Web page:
Pink is termed a woman’s colour. It is often said that the colour pink represents unconditional love, nurturing, and girlishness. Women’s attraction towards pink is innate. Recently, I have come across the term called ‘Pink Tax’.
Yes, Pink tax is a form of gender-based pricing where women in particular are charged more than men for the same product. Let me clarify that it is not the tax that is applied on products used by women, rather, it is a supplementary price required to be paid by the users of feminine products.
For example, a razor used by men costs Rs. 100, where the same razor, when packed in the pink packet with a flowery design costs Rs. 250.
The New York City Consumer Affairs’ Report, which looked at five industries, 24 stores, 91 brands, and 794 products in 2015, found that on average, women’s products cost 7% more than equivalent products marketed for men. This category included not just self-care items, but also toys, children’s apparel, and adult clothing.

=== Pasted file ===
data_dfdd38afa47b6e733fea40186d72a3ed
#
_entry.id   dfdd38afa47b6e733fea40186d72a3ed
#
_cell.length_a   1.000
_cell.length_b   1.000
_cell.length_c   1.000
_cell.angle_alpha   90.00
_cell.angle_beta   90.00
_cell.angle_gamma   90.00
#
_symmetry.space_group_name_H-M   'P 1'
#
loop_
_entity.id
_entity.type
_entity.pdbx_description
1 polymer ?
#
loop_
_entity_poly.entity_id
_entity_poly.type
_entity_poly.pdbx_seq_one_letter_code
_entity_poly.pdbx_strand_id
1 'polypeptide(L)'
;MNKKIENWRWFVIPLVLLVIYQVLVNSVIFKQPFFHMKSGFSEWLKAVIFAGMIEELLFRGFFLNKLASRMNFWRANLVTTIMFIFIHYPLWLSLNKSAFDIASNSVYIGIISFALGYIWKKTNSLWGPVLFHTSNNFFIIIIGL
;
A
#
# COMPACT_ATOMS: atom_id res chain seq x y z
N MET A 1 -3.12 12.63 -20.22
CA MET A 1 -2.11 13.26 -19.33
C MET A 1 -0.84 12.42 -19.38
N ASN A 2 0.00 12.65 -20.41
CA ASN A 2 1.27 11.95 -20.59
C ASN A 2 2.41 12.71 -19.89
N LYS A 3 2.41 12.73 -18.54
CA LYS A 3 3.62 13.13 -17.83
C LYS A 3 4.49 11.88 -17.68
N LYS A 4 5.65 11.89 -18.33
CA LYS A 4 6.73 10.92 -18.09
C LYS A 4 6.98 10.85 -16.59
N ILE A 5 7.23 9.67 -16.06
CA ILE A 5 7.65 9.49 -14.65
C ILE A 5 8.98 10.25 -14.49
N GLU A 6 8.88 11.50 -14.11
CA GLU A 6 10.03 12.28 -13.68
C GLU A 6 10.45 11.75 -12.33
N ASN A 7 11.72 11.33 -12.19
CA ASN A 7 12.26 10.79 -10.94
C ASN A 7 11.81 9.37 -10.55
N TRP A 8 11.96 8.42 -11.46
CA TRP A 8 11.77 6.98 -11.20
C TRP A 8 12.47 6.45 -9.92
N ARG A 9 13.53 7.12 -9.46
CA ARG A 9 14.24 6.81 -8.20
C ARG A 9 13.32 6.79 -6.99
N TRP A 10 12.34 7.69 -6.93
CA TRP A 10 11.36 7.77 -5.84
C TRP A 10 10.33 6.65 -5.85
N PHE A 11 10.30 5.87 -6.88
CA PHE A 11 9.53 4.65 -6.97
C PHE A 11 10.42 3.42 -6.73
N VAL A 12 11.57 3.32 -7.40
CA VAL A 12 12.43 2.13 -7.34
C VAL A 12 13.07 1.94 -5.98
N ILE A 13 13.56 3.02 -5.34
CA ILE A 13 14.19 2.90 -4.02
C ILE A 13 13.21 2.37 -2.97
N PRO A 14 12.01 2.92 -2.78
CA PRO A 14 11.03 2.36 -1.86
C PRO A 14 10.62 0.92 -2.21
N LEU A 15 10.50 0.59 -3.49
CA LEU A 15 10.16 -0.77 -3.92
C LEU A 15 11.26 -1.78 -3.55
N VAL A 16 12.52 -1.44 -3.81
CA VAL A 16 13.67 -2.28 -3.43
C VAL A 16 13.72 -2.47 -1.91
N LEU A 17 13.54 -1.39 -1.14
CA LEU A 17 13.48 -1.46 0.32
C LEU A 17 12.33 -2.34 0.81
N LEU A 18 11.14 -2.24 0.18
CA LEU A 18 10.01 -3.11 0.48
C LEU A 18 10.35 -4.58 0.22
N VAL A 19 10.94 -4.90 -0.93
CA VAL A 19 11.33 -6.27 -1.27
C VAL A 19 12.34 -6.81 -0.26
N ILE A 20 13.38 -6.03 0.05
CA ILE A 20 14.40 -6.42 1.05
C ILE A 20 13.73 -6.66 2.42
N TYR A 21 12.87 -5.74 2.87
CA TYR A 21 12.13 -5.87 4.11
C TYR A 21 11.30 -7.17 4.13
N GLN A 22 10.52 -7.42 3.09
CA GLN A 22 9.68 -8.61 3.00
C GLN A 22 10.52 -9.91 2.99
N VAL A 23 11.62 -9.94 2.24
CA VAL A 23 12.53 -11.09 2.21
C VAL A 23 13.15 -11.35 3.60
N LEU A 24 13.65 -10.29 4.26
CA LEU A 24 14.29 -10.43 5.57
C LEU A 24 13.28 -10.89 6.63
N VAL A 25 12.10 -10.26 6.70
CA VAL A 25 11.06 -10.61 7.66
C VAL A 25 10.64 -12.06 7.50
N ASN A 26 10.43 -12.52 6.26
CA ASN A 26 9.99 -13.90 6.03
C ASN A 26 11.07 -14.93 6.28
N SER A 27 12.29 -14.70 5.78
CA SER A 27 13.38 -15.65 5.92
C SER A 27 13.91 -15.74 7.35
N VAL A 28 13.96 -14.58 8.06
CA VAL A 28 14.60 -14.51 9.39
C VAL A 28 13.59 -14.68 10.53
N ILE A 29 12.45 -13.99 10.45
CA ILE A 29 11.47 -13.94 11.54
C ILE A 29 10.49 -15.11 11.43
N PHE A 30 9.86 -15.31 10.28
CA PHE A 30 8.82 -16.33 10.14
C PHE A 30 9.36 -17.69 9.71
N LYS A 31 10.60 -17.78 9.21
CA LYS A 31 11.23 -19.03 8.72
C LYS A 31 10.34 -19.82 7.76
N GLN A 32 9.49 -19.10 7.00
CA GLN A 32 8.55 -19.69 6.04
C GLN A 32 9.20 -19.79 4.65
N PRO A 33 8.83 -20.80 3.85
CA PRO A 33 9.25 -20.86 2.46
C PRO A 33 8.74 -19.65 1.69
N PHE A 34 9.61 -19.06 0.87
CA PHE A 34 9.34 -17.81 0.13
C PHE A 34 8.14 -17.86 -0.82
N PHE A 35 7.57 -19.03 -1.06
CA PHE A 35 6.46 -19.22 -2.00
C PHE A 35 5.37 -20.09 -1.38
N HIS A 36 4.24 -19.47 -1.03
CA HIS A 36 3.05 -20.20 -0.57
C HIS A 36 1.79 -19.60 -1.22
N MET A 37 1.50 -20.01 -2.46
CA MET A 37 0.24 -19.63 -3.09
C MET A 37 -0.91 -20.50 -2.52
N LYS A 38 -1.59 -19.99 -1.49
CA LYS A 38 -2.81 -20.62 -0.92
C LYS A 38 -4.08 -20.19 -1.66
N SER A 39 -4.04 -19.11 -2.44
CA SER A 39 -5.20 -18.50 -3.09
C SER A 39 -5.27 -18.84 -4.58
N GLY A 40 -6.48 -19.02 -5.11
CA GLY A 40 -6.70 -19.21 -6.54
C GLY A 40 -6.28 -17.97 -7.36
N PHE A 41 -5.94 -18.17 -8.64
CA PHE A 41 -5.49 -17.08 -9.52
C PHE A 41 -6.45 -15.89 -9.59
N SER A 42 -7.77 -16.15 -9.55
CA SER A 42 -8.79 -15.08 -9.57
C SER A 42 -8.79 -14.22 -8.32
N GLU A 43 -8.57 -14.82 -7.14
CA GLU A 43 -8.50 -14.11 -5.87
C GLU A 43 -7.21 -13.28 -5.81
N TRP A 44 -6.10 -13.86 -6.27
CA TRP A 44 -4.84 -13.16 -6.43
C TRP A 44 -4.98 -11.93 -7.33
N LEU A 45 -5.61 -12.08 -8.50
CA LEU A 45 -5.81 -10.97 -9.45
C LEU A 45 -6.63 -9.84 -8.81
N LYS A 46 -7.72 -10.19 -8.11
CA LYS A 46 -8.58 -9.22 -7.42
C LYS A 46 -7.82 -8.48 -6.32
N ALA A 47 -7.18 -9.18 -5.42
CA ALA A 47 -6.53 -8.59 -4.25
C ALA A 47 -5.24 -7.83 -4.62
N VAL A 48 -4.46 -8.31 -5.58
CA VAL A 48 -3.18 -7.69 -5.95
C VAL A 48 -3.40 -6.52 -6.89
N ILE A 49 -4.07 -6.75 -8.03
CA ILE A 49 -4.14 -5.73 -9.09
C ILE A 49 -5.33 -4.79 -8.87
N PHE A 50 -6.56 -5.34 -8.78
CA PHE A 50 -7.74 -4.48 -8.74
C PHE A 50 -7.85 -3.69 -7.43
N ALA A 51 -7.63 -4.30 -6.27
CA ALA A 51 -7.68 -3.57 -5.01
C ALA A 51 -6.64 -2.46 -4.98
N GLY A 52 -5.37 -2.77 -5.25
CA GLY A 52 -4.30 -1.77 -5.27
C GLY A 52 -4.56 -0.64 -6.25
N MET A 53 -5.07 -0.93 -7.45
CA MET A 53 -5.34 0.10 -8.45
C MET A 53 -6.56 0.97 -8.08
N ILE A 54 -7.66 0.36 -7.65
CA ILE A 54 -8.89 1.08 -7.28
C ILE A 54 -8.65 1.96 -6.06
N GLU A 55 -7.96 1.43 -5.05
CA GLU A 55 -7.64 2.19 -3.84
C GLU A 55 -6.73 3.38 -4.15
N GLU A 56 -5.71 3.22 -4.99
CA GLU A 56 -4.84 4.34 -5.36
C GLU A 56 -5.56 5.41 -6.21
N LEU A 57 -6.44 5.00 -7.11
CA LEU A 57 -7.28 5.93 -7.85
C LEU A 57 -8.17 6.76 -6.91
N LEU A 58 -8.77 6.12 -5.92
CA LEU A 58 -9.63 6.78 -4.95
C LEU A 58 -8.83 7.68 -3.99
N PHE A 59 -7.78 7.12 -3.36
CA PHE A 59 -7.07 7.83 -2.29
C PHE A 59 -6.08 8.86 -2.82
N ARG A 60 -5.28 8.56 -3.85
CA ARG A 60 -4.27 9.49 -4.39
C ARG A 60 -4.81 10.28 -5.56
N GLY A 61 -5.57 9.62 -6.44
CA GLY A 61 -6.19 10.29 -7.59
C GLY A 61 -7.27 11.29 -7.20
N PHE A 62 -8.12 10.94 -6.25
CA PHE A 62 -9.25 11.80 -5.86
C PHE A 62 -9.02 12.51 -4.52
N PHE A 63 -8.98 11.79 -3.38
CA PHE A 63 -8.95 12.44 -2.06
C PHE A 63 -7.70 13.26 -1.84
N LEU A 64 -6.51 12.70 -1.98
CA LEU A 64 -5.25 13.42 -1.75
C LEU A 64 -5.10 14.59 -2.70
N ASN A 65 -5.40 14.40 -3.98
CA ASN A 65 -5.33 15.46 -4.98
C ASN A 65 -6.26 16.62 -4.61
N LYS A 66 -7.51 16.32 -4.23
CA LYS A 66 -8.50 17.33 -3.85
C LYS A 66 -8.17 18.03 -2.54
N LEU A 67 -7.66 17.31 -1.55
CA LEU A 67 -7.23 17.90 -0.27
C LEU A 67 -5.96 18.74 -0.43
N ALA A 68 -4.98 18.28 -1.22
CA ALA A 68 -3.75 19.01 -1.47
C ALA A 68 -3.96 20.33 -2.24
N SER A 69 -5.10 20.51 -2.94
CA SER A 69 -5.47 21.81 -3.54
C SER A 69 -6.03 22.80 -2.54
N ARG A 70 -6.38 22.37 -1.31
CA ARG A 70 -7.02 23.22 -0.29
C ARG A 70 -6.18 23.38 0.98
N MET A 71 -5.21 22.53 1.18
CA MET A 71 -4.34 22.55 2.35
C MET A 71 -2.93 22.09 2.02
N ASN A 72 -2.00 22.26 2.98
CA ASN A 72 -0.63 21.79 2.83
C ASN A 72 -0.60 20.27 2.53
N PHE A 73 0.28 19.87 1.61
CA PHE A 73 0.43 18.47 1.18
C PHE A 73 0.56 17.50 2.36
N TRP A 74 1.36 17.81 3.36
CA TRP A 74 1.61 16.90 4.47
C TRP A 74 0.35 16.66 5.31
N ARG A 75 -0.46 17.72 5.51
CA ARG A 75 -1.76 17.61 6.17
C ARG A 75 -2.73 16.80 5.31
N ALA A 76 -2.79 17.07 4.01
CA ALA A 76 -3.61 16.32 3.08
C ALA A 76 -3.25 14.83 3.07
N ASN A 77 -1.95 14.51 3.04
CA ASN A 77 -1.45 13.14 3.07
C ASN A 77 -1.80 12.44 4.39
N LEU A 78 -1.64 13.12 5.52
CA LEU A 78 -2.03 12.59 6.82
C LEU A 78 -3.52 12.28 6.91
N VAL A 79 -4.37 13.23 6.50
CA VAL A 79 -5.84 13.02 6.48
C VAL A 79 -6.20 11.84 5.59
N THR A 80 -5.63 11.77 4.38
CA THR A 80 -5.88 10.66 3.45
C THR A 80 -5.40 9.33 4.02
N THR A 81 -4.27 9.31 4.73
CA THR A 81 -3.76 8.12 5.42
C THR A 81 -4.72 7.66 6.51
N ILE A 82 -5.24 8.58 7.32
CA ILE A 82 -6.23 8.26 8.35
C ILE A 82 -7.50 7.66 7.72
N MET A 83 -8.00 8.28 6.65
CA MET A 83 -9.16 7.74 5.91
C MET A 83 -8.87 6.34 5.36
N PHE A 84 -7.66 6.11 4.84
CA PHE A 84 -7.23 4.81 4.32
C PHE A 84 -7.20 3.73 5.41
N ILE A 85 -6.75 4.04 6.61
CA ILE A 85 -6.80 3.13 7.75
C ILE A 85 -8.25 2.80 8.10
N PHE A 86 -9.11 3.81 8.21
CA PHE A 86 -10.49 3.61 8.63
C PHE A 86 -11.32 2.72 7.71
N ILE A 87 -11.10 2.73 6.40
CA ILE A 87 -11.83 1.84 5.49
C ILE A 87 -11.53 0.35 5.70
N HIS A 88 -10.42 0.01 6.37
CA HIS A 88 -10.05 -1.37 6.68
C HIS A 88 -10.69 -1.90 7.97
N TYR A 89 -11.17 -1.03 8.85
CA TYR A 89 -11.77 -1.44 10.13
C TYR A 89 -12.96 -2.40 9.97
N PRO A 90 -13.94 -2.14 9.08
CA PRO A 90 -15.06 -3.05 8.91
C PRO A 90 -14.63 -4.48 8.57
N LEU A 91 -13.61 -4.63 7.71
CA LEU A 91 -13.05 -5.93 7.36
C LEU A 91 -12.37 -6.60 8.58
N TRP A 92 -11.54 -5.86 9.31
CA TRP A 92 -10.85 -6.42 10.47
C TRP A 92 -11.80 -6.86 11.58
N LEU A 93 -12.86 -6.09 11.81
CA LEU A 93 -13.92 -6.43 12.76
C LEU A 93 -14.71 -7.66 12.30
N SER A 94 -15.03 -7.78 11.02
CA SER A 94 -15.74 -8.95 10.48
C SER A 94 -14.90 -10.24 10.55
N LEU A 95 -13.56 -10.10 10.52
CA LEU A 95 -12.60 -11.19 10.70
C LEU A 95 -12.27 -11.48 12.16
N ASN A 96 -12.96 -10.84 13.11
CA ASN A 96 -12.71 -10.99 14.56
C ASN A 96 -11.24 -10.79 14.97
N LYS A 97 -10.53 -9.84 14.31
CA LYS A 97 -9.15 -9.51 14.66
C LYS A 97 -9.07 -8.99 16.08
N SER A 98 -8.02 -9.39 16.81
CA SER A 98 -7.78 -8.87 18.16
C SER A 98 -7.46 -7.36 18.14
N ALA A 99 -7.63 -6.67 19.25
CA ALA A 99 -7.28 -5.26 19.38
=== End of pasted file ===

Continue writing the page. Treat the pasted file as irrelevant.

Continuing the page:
Considering the known fact of gender pay gaps, it is crystal clear that women earn less and pay more. According to the recent studies published in ThePrint states that women in India earn 19 per cent less than men.
It is a serious issue that requires immediate attention. But it is sad that most of us are unaware of such discriminatory taxes. First and foremost we need to spread awareness and educate each other about the pink tax. Further, there is a lack of women entrepreneurs in the country. More women must come forward to work in entrepreneurial, production and marketing activities, to prevent such discrimination.
It is the need of the hour that we must pull our socks up and try to work towards building a colourful society, where each colour has its own beautiful place, not a symbol of gender discrimination.
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